When it gets windy, monolayer products can blow to one side of a lake or another, leaving most of the reservoir exposed to the atmosphere and normal evaporation levels. The problem vexed water suppliers and engineers for decades.
Flexible Solutions, which manufactures WaterSavr, thinks the powder solves that problem. The company says the lime powder consists of ions of the same charge, which repulse each other like magnets. If wind causes the powder to cluster, “ionic repulsion” should force it to spread back out.
Moshe Alamaro, a research scientist at the Massachusetts Institute of Technology who has studied evaporation suppressants, doesn’t buy that. He said he analyzed the product in his lab and found that the particles are too far apart from each other to create a strong repulsion effect.
“The monolayer that they sell you, which is 10 percent of the total material, really works,” he said, referring to the palm oil extract. “But the other 90 percent [the lime powder] is unnecessary, in my opinion.”
Alamaro admits that he has skin in the game, though. He’s developing his own competing method of evaporation suppression that involves using skimmers on the sides of reservoirs to pick up material that blows onto one side of the lake and then redistribute it.
Schreiber, of Wichita Falls, said there were no problems getting permission from the TCEQ to use WaterSavr. In a letter, the agency directed the city to monitor water quality and conditions regularly and to “make the data available to TCEQ staff upon request,” as well as to submit a report every 30 days.
Other water suppliers in Texas are taking a wait-and-see approach to evaporation suppressants.
“LCRA is interested in the general concept of evaporation suppression, but we are not considering implementing the technology at this time,” said Clara Tuma, a spokeswoman for the agency. LCRA’s reservoirs lose as much or more water each year to evaporation as the entire city of Austin uses annually.
One former LCRA official believes strongly in WaterSavr: Kyle Jensen, who now works for its manufacturers. Jensen previously worked in the agency’s water supply division and said that WaterSavr has worked on large reservoirs in Turkey and Australia. Wichita Falls’ reservoirs lose 30 to 40 million gallons of water to evaporation each day. If WaterSavr makes good on its claim of saving 30 percent of that, the city could save around 12 million gallons of water each day — the equivalent of the daily use of all Wichita Falls residents combined.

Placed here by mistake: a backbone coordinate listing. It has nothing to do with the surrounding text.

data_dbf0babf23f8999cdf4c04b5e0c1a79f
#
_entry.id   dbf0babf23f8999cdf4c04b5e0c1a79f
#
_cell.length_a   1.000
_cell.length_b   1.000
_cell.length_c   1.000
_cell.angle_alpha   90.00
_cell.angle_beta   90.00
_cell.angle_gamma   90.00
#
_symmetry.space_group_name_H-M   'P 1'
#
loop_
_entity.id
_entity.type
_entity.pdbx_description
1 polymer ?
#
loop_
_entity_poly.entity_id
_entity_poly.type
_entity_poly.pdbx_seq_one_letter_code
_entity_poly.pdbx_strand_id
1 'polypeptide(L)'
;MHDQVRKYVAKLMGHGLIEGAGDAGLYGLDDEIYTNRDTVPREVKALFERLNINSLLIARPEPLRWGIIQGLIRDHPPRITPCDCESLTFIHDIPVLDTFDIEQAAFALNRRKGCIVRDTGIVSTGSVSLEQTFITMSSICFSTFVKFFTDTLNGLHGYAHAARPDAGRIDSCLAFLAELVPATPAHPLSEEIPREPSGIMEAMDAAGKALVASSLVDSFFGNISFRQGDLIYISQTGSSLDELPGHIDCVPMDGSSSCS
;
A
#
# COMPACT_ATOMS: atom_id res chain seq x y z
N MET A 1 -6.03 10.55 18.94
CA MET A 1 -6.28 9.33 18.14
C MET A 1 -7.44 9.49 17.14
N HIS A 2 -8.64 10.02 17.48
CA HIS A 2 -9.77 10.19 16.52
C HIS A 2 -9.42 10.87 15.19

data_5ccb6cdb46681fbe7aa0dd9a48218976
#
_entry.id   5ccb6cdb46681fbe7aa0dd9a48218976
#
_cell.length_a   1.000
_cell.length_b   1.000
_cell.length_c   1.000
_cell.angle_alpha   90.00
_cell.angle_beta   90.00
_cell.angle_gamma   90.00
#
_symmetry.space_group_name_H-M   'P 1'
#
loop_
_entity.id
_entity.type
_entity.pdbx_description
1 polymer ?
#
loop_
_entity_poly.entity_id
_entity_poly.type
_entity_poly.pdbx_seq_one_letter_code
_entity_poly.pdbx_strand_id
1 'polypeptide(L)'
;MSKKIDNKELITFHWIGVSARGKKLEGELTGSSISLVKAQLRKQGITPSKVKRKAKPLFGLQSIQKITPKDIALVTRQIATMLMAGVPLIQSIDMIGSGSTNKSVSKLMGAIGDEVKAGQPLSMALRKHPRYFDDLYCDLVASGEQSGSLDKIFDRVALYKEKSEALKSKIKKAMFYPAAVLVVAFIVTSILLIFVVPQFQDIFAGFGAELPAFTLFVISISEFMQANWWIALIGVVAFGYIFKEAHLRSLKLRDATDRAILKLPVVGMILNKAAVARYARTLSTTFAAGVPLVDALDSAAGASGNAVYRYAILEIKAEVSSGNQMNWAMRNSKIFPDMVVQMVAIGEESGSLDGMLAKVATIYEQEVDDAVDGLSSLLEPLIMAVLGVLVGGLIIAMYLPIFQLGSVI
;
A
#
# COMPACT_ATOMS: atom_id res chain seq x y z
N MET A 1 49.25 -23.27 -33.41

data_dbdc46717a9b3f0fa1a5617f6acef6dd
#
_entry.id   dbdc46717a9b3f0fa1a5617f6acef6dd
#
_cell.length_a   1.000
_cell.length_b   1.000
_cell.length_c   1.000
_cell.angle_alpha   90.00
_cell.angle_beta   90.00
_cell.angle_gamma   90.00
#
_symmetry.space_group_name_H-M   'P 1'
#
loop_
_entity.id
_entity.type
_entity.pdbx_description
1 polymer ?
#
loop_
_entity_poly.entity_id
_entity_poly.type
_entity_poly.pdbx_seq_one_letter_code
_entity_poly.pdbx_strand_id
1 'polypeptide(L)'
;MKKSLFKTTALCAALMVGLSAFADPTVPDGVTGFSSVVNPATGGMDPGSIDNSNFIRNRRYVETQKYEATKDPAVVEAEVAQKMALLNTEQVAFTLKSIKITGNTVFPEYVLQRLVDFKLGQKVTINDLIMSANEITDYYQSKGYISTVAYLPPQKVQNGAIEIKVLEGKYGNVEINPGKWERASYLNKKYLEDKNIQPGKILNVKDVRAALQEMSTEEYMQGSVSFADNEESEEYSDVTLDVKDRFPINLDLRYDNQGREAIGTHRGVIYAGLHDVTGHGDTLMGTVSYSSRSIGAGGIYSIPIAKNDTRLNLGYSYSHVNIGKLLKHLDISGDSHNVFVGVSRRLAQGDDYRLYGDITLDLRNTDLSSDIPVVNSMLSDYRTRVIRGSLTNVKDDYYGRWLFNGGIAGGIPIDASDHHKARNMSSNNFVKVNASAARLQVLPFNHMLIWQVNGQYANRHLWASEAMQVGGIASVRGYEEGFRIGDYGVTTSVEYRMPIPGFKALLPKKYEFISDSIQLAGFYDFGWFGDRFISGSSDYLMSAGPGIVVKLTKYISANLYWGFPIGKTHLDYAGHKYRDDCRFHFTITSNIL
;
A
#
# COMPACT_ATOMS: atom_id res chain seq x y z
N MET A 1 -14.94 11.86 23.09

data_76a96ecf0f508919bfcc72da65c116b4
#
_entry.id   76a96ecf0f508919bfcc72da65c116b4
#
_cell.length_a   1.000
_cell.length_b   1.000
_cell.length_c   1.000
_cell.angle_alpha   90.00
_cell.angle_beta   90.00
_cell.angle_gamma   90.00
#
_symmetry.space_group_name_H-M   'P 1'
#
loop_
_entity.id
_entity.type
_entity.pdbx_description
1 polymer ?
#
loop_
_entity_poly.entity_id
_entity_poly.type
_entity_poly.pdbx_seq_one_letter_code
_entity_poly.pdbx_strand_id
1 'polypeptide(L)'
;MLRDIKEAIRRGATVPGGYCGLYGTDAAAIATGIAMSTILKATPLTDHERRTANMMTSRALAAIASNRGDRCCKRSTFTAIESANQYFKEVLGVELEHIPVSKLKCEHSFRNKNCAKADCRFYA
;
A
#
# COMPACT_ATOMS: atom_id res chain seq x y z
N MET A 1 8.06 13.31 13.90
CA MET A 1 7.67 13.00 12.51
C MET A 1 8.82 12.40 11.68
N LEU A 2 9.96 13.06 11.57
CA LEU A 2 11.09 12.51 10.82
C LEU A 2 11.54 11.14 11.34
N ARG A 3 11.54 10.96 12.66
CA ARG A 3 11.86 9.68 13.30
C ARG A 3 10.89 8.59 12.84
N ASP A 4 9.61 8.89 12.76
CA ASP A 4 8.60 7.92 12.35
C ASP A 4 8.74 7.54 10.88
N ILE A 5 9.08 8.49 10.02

Research suggests that claim may be optimistic — international trials done a few years ago showed savings of up to 29 percent, but on a 10-acre lake. Trials on slightly larger lakes resulted in savings closer to 20 percent, and in some cases, the material degraded too quickly or was eaten by algae or bacteria.
Still, Schreiber said, even if only 10 percent of the water that evaporates is saved, the city could see a daily savings of 4 million gallons, or 240 million gallons over 60 days. At a cost of $400,000 for the product and labor, that amounts to $1.66 per thousand gallons of water saved, which is on par with what residents pay for water in Texas.
The second-biggest trial of WaterSavr in the U.S. was recently conducted in Las Vegas on a lake about 10 times smaller than Arrowhead in a ritzy gated community of 300 lakeside homes.
A recent neighborhood association newsletter touted the results.
“Through November of 2013 we used 8,361,000 gallons of water less than our historical average,” the newsletter read. “We can find no other explanation for last year’s water savings other than reduced evaporation due to WaterSavr.”